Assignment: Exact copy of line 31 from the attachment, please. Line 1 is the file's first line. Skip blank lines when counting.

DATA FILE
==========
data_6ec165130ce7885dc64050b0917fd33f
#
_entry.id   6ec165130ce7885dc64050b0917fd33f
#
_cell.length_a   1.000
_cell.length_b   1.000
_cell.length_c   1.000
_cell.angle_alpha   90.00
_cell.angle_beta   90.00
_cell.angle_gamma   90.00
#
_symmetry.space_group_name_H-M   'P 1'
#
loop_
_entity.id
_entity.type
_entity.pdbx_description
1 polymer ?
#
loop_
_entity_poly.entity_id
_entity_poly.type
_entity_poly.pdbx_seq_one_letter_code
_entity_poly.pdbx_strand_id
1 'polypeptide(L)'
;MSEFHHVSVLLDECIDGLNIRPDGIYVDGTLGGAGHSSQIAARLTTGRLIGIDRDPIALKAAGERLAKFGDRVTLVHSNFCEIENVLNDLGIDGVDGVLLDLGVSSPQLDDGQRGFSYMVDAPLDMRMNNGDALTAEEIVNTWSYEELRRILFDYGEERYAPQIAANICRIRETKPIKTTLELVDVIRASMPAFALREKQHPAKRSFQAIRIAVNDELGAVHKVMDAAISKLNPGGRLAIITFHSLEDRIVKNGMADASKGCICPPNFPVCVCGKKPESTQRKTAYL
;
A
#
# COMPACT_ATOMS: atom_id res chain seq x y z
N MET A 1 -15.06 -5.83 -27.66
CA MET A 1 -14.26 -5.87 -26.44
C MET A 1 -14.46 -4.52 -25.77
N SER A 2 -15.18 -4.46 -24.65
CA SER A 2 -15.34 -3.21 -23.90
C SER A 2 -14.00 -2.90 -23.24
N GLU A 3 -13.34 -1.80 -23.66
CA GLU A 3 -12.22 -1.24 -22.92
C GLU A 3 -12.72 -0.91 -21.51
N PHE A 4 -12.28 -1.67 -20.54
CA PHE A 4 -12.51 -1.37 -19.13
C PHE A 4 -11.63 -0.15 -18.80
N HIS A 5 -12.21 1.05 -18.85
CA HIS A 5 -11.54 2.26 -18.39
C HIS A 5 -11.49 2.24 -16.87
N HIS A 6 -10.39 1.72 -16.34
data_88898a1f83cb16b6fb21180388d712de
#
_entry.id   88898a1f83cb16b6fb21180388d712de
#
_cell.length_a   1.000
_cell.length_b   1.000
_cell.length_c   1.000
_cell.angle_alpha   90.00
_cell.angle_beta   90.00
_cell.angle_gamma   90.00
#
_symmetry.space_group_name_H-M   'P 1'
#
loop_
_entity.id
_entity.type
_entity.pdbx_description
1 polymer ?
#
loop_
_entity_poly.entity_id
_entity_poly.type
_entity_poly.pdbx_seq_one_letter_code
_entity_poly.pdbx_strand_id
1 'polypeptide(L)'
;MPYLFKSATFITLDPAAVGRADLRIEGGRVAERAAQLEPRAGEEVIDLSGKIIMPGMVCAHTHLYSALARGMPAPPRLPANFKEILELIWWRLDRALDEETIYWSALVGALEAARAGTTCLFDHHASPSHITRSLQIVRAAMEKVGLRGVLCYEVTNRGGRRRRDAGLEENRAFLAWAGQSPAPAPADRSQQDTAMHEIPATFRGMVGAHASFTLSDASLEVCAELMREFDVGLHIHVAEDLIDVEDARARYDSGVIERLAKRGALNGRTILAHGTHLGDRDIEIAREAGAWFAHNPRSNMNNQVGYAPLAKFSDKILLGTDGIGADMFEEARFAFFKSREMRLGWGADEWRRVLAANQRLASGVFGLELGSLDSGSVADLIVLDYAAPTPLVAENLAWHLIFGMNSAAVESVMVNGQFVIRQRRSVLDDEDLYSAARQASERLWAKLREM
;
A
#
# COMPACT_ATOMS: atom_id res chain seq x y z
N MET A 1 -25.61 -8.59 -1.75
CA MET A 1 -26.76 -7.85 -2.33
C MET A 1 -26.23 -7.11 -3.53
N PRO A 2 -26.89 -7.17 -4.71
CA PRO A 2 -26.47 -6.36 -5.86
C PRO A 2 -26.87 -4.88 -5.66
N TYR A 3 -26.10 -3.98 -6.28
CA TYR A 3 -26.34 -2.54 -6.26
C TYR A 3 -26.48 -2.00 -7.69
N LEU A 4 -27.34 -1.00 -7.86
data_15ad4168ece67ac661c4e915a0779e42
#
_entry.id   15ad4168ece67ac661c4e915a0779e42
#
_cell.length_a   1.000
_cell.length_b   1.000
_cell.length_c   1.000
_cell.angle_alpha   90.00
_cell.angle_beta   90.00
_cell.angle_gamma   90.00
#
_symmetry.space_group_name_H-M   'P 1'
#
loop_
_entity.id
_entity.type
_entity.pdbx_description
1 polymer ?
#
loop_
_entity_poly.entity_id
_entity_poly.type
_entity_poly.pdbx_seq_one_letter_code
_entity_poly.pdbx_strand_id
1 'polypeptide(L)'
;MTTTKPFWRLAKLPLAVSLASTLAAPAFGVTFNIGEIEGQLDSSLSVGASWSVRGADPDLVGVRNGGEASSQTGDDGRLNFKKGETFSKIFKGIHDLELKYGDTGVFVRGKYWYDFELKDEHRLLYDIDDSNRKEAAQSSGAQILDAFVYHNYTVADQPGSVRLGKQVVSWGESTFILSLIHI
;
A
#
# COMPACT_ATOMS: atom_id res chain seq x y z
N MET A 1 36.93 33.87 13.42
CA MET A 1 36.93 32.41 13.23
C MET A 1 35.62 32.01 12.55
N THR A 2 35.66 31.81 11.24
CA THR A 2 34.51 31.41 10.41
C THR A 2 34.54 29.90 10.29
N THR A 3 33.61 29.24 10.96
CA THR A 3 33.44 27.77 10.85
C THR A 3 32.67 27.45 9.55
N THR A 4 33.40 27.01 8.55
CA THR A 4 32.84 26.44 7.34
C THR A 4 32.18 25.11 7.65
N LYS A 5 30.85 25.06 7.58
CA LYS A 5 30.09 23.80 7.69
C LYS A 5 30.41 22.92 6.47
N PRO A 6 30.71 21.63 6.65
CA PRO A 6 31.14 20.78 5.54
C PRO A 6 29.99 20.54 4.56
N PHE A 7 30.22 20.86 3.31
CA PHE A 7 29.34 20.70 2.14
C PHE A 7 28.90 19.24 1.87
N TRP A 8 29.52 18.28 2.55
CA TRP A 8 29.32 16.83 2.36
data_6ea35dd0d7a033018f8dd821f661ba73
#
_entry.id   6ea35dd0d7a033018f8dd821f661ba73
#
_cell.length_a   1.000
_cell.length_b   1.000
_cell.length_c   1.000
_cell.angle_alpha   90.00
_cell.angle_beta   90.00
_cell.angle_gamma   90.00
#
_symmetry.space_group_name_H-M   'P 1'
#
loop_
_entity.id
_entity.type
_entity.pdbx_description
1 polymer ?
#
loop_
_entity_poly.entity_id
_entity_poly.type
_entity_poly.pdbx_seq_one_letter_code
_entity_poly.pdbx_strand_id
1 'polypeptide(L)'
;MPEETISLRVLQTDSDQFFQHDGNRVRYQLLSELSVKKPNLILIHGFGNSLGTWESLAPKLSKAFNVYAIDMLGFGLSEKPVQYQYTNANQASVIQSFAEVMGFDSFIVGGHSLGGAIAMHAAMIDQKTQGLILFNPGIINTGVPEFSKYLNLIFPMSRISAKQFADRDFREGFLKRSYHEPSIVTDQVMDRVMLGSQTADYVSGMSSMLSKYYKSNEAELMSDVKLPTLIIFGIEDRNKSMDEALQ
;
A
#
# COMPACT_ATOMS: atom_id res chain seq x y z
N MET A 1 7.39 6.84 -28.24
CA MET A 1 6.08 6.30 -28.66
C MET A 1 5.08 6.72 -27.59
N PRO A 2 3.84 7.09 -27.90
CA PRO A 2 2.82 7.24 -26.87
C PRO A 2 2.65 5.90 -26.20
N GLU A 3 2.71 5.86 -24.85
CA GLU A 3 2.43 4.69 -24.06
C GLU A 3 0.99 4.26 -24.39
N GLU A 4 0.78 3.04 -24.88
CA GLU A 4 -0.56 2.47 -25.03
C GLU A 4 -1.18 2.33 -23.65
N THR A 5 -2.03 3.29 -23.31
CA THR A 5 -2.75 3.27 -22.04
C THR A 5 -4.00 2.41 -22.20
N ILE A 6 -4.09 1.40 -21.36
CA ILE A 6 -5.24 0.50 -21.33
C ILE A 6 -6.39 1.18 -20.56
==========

N MET A 1 -15.06 -5.83 -27.66